FIG. 8 shows a vehicle's rear axle with two twin tires each above a measuring rail 12 for underinfated tire 40, normally inflated tires 41 and 42 and overinflated tire 43.
FIG. 9 plots the peak values of the tires shown in FIG. 8 as they pass over the measuring rail 12. Sufficient for evaluating such comparative data are the maxima of the individual overrolling signals Si.sub.1, Si.sub.2, Si.sub.3, which yield the cumulative curves 46 for underinflation, 45 for normal pressure and 47 for overinflation and are easily calculated. From the areas of the curves 45 to 47 the computer can also calculate at once the left and right axle loads separately.
FIG. 10 shows a typical application with a goods vehicle 50 driving into a filling station. Upon reaching the fuel pump 51 the display panel 52 already shows the information from the overrolled measuring rail 12 and the contact rail K recessed a few meters ahead of it.
FIG. 11 shows in plan view how the measuring rail is divided in the middle of the roadway and disposed in relation to the travel direction 12 l of the left roadway half and 12 r of the right half. This in turn allows simultaneous determination of the tire states and summation of the axle weights of the left and right halves of the vehicle.
In this way, as indicated in FIG. 12, any excess weights as well as the load distribution can be verified at once. The summation of the axle weights left is shown at 55 and the summation of the axle weights right is shown at 56, along with the difference of force Δf.sub.tot. This enables the filling station proprietor to offer a useful additional service. Similarly valuable automated data may be appreciated at goods vehicle terminals.
FIG. 13 shows a similar situation for passenger cars 60. After stopping at the filling station 51, the tire state can be displayed at once on an information panel 52 by simple visual signalling.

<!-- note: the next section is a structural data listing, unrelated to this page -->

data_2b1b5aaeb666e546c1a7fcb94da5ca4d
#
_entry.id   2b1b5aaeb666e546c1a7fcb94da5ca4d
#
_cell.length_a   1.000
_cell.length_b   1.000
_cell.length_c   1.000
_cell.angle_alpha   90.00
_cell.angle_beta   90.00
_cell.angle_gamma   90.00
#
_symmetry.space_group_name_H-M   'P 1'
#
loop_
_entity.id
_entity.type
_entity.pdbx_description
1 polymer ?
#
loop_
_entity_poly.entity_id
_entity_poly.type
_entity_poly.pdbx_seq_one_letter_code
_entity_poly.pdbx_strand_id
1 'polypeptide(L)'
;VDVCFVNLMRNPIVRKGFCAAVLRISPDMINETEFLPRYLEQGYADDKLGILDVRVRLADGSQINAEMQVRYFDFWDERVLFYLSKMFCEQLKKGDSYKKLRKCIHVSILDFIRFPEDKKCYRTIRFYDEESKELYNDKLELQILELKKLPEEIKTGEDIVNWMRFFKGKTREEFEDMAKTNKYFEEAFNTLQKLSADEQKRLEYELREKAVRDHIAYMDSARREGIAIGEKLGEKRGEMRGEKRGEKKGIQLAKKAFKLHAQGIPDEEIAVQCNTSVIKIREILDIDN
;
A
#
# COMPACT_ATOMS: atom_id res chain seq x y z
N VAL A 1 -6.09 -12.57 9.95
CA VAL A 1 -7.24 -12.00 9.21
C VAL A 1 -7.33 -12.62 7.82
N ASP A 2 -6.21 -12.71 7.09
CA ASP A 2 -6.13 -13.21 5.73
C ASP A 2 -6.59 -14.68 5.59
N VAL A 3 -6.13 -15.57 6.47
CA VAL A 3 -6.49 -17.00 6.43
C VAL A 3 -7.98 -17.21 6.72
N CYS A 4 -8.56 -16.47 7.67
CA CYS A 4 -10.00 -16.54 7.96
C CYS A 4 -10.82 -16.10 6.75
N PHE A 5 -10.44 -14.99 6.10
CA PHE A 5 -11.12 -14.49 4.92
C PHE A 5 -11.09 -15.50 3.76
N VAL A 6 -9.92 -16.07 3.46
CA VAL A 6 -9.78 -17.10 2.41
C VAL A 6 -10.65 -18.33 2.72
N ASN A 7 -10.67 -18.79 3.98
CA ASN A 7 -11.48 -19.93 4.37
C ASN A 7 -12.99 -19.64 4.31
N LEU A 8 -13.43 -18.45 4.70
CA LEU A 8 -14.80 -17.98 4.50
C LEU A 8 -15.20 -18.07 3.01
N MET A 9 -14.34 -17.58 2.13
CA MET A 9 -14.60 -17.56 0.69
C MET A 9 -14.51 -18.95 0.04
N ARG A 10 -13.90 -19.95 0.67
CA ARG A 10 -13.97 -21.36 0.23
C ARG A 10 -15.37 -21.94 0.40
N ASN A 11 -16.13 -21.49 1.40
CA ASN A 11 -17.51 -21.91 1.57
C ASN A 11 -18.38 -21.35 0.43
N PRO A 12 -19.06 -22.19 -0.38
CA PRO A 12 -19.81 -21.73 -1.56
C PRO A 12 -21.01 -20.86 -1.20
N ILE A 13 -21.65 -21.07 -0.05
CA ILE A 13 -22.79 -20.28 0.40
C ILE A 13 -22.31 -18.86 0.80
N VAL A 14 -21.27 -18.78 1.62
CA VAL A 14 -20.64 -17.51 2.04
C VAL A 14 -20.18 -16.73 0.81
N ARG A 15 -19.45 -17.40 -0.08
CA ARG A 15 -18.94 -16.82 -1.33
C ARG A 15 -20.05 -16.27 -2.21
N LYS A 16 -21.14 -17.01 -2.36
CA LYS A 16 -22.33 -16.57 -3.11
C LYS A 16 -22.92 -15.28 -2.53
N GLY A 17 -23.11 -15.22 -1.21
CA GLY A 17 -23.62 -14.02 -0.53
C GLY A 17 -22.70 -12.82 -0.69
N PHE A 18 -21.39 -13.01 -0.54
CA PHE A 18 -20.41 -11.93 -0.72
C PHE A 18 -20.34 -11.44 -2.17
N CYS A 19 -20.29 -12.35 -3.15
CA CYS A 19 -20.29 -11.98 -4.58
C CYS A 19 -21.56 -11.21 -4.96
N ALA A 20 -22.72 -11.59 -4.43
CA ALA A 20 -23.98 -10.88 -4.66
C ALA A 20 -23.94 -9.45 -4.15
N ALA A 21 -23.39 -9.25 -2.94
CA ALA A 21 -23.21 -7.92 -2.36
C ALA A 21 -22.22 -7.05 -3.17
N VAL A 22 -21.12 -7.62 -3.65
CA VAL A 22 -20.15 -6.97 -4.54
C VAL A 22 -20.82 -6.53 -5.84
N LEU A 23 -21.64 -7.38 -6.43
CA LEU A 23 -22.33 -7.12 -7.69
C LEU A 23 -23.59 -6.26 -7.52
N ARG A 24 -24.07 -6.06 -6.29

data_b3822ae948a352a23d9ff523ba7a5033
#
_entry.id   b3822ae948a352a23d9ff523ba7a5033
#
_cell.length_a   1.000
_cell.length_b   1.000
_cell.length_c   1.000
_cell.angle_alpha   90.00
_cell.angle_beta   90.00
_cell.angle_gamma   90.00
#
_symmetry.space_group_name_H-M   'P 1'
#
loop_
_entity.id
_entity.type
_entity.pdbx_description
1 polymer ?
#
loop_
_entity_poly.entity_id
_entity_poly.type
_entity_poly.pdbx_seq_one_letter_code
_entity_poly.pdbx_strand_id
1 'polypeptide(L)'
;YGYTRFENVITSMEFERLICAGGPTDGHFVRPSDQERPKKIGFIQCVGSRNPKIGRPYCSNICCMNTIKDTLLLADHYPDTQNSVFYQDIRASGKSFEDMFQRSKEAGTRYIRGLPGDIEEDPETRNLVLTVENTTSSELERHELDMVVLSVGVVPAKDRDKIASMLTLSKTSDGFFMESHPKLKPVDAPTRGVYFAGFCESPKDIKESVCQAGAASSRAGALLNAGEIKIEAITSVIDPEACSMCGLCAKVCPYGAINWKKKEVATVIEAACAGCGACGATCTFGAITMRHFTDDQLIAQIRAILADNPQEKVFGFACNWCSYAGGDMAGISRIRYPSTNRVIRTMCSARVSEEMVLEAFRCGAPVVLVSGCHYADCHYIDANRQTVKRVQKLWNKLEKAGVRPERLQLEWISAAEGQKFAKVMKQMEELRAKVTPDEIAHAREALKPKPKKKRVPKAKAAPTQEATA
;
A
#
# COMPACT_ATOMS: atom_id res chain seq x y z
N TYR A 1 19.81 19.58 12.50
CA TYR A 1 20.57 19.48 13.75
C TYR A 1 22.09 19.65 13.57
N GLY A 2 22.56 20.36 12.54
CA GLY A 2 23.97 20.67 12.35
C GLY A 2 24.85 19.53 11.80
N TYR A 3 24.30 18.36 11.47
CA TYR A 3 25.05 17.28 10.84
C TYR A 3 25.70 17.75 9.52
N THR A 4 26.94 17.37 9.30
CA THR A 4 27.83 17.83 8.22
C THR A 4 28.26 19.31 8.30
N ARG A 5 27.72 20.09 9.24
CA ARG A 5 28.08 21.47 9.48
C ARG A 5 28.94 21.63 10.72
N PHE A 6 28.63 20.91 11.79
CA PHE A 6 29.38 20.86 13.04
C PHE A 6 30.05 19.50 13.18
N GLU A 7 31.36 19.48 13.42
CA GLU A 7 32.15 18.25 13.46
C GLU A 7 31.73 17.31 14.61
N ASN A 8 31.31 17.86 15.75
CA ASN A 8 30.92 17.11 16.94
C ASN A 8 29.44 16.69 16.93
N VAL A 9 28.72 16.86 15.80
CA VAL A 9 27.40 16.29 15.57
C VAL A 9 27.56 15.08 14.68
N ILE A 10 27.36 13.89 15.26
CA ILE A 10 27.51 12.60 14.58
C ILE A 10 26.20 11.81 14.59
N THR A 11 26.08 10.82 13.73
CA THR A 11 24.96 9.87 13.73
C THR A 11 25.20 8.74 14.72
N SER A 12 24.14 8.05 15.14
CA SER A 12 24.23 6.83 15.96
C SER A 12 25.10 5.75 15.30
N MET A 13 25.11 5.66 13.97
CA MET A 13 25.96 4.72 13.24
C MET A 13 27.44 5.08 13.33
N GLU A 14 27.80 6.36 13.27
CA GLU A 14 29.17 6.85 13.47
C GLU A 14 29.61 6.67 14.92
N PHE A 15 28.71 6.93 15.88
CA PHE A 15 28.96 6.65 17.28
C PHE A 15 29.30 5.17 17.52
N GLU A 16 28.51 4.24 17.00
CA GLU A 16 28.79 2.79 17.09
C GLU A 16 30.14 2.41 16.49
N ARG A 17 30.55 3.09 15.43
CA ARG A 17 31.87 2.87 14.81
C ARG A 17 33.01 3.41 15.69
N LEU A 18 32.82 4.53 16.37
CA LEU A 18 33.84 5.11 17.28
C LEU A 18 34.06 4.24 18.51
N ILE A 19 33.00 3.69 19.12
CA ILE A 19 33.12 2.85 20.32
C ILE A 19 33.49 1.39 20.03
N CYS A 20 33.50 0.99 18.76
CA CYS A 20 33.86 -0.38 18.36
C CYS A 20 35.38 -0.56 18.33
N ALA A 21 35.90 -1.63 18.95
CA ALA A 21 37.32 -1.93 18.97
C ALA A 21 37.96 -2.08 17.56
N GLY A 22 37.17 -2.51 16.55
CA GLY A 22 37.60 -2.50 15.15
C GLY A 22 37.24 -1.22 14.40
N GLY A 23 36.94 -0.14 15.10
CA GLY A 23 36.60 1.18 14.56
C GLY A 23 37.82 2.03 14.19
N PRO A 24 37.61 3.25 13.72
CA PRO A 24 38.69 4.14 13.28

According to FIG. 14 this requires merely comparison of the four lengths l.sub.1, l.sub.2, l.sub.3, l.sub.4, and the excessive length l.sub.3 is indicated by a red light on the panel (FIG. 15). Through this relative comparison, sufficiently exact information regarding the tire state can be obtained in simple fashion. This again is a further service provided by the filling station proprietor.
Operators of large vehicle fleets would also be well advised to register automatically the tire states of vehicles starting out, displaying them on panels at the exit and at the same time recording them for operational surveillance.
The arrangement according to the invention can thus render significant contributions to enhanced security in road traffic by detecting inadmissible tire pressure states in moving vehicles and eliminating them. The invention furthermore makes possible additional automated security testing at vehicle terminals or filling stations.
Although the present invention has been described and illustrated in detail, it is to be clearly understood that the same is by way of illustration and example only, and is not to be taken by way of limitation. The spirit and scope of the present invention are to be limited only by the terms of the appended claims.
The invention is presented in examples from the following illustrations:
FIG. 1 A perspective view of individual force measuring elements arranged in-line and mounted on a common rail.
FIG. 2 A cross sectional view of a force measuring rail fitted in a road groove.
FIG. 2a Pressure curves of individual force measuring elements when run over as in FIG. 2.
FIG. 3 A cross sectional view of a vehicle wheel running over a recessed force measuring rail shown in elevation.
FIG. 4 As FIG. 3 but in plan, showing tire contact surface.
FIG. 5 Looking onto the individual force measuring elements with a typical tire pressure profile.
FIG. 6 A cross sectional view of three tires on force measuring rails.
FIG. 7 A plan view of three corresponding tire contact surfaces with isobars.
FIG. 8 A cross sectional view of a truck rear axle with unequal tire pressures.
FIG. 9 A corresponding maximum pressure curves of the individual elements.
FIG. 10 A schematic view of a truck driven into a filling station.
FIG. 11 Detail from FIG. 10 in plan.
FIG. 12 A schematic view of a loading state in relation to vehicle centerline.
FIG. 13 A schematic view of a car driven into a filling station.
FIG. 14 A schematic view of a calculated tire contact surfaces of car in FIG. 13.
FIG. 15 Evaluation panel for pressure of all tires.
The invention relates to an arrangement for detecting the tire Pressure of wheels of a vehicle.